FORSYTH COUNTY, Ga. — Forsyth County middle school students pitched in recently to help their community at the third annual Eighth Grade Day of Service.
The event encourages middle school students to become involved in activities that help the community.
“It was really impactful to have the students involved in meaningful and purpose-filled work,” Dawn James, 8th grade Georgia Studies teacher at Lakeside Middle School said.
This year, Lakeside students undertook several community-based and in-house service projects which allowed students to make an impact within and beyond school walls, James said.
On Oct. 21, 25 eighth grade students took over the school’s media center inventorying, sorting and boxing up books for Isabelle’s Book Club, a local nonprofit that serves children with a parent who is incarcerated. The nonprofit gives away books to children who visit a parent who is detained at county jails.
Some of the students manually typed in ISBN barcodes from each book to create an inventory for the Book Club before passing them on to student “sorters” who determined whether the book was suitable for a lower elementary school student, an upper elementary school student or a middle school student. After sorting was completed, student “packers” gathered up a variety of books so they could be returned to the Book Club for adult volunteers to take to the jails.
In a matter of an hour, the students managed 500 books.
“I am still hearing the buzz from students about how much they enjoyed the projects,” James said. “Perhaps the comment, ‘This was the best day of school I have ever had,’ says it all.”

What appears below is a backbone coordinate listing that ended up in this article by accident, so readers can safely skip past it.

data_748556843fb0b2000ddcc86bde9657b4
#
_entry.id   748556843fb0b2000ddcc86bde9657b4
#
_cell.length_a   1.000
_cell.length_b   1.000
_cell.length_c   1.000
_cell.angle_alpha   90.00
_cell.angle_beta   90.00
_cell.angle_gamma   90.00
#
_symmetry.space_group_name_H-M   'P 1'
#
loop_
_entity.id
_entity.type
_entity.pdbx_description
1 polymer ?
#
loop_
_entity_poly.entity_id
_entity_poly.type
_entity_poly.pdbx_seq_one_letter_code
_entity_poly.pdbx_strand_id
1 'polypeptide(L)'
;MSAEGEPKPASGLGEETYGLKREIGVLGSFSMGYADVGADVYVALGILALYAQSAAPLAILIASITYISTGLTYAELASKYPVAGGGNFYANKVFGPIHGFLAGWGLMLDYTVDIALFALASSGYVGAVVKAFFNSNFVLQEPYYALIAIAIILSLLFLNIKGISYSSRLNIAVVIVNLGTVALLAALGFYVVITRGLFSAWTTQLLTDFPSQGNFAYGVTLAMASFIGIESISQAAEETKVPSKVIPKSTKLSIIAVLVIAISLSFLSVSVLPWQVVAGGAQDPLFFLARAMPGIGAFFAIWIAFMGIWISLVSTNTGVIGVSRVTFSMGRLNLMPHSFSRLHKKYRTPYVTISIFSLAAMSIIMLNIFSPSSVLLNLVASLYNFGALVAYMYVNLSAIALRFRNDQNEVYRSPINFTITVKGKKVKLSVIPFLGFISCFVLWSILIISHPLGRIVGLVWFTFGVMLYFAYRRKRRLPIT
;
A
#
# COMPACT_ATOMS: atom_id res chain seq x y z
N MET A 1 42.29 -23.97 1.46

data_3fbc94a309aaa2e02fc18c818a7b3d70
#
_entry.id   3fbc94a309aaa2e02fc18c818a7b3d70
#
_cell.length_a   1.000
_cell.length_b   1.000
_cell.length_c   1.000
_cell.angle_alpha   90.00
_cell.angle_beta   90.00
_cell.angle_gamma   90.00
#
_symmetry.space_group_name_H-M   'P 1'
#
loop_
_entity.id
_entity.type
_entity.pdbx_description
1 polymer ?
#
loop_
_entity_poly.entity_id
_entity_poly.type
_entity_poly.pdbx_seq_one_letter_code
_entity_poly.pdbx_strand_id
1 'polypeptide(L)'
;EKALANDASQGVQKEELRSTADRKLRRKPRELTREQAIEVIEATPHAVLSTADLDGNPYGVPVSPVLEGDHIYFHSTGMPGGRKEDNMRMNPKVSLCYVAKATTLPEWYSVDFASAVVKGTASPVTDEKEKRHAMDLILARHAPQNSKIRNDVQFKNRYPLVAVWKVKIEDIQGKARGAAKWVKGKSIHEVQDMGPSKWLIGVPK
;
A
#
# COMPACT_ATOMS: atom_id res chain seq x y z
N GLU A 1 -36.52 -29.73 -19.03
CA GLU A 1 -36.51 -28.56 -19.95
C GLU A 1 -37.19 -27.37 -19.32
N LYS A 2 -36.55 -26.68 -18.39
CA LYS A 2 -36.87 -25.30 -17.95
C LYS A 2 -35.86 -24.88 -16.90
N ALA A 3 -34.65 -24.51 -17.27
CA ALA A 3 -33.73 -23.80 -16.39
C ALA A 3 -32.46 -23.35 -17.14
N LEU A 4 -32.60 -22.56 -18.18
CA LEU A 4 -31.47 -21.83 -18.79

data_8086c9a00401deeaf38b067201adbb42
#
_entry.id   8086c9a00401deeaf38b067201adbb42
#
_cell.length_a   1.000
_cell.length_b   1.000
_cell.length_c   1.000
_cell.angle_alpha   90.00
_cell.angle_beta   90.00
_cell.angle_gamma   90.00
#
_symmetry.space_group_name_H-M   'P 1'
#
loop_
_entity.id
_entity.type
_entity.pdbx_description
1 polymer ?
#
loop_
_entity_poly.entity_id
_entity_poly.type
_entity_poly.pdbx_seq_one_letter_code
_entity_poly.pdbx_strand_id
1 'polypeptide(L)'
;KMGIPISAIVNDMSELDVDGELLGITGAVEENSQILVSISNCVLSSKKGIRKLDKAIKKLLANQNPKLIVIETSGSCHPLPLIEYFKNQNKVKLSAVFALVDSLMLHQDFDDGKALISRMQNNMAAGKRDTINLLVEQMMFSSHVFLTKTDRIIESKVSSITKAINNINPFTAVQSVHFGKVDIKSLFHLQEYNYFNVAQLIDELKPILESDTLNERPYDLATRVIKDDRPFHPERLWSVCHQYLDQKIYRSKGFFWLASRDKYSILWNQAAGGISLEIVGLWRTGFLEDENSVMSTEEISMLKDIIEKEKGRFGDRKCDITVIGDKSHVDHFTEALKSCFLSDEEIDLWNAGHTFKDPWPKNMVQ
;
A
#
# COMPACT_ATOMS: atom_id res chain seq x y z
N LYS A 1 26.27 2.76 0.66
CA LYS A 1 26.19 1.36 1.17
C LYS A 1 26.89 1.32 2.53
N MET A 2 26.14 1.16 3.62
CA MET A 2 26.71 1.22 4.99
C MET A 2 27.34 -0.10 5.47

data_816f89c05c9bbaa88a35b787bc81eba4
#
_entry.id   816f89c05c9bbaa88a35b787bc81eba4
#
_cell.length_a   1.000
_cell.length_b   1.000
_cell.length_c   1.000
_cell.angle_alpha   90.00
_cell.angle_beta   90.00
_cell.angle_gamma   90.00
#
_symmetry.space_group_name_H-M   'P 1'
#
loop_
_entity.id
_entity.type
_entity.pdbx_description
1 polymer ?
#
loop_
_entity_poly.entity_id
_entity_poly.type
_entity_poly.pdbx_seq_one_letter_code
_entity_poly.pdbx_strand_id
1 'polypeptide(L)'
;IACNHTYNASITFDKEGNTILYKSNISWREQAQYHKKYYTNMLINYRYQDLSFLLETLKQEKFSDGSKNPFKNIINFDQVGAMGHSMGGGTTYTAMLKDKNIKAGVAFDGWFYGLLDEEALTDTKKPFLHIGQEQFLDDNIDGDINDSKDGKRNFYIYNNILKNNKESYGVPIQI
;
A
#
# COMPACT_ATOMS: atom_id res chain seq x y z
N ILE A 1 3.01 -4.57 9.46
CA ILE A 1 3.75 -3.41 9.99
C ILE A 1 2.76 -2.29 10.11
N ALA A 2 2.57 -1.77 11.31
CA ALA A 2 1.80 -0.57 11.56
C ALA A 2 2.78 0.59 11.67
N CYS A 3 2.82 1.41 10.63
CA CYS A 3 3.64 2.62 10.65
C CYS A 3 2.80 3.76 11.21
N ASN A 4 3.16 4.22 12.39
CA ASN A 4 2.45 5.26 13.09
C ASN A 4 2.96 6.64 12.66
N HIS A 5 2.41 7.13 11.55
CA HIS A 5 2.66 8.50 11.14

This was James’ first time as part of the service day design and work.
“Community service work goes hand-in-hand with the culture of acceptance and appreciation we are building here at Lakeside, and it reinforces the character traits we are building with our students and our school mantra — PRIDE (positivity, respect, integrity, diligence, and effort),” she said.
Projects were varied, and so were the locations, as groups of Lion middle schoolers went to Haw Creek and Mashburn Elementary Schools to work with students and teachers in all grade levels with partner reading, PE, and lunch. Others participated in a trail clean-up at Haw Creek Park for the Forsyth County Parks Department. Both Supporting Adoption & Foster Families Together, Inc. (SAFFT) and The Place of Forsyth provided projects for the eighth graders that included preparing mailings and wrapping silverware for weekly community meals, James said.
Students worked around their school, cleaning and organizing classrooms, art rooms and teaching materials, while others moved sporting equipment to off-season storage and inventoried uniforms for sport teams. Still others took over custodial duties and cleaned the lunchroom while their schoolmates sorted the school’s lost and found.
The eight graders will continue to perform service work in the next few months, too, helping sort collections of winter items at Patterson, Moore & Butler, a local law firm. Donations are currently underway at the middle school and its feeder elementary schools as part of the MSG Socks, Coats and Gloves campaign which runs through the end of November.
Letter-writing to active duty military is another project for the students, one that James described as “near and dear” to her heart. James is a veteran herself. The letters will accompany the November shipment of goodies provided by Treat for Troops.
Intermingled with their hard work, students participated in discussions about the meaning of service work and their personal experiences with various projects.
“The day was an exceptional experience for our students and teachers,” James said. “It was a reminder that we all have talents that can help others, and the personal reward from service is much greater than we will ever give.”